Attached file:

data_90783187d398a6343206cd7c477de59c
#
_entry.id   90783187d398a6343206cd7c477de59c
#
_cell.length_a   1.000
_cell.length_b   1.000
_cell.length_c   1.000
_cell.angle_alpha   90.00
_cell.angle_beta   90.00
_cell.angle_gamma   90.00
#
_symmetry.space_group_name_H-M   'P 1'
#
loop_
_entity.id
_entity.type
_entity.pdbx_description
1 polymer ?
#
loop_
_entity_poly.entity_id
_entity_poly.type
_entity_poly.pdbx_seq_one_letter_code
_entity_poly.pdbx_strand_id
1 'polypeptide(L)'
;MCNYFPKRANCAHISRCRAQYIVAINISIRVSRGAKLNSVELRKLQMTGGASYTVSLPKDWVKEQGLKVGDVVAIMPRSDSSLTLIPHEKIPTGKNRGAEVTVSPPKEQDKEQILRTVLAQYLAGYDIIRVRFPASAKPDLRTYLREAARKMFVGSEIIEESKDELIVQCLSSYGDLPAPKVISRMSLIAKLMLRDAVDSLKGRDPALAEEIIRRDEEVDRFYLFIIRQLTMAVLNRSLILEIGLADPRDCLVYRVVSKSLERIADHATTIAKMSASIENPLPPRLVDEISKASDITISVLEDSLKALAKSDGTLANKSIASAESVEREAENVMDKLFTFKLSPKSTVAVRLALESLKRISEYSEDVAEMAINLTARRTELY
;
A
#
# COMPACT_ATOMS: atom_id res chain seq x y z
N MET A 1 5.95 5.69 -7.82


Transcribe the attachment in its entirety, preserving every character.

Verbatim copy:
data_90783187d398a6343206cd7c477de59c
#
_entry.id   90783187d398a6343206cd7c477de59c
#
_cell.length_a   1.000
_cell.length_b   1.000
_cell.length_c   1.000
_cell.angle_alpha   90.00
_cell.angle_beta   90.00
_cell.angle_gamma   90.00
#
_symmetry.space_group_name_H-M   'P 1'
#
loop_
_entity.id
_entity.type
_entity.pdbx_description
1 polymer ?
#
loop_
_entity_poly.entity_id
_entity_poly.type
_entity_poly.pdbx_seq_one_letter_code
_entity_poly.pdbx_strand_id
1 'polypeptide(L)'
;MCNYFPKRANCAHISRCRAQYIVAINISIRVSRGAKLNSVELRKLQMTGGASYTVSLPKDWVKEQGLKVGDVVAIMPRSDSSLTLIPHEKIPTGKNRGAEVTVSPPKEQDKEQILRTVLAQYLAGYDIIRVRFPASAKPDLRTYLREAARKMFVGSEIIEESKDELIVQCLSSYGDLPAPKVISRMSLIAKLMLRDAVDSLKGRDPALAEEIIRRDEEVDRFYLFIIRQLTMAVLNRSLILEIGLADPRDCLVYRVVSKSLERIADHATTIAKMSASIENPLPPRLVDEISKASDITISVLEDSLKALAKSDGTLANKSIASAESVEREAENVMDKLFTFKLSPKSTVAVRLALESLKRISEYSEDVAEMAINLTARRTELY
;
A
#
# COMPACT_ATOMS: atom_id res chain seq x y z
N MET A 1 5.95 5.69 -7.82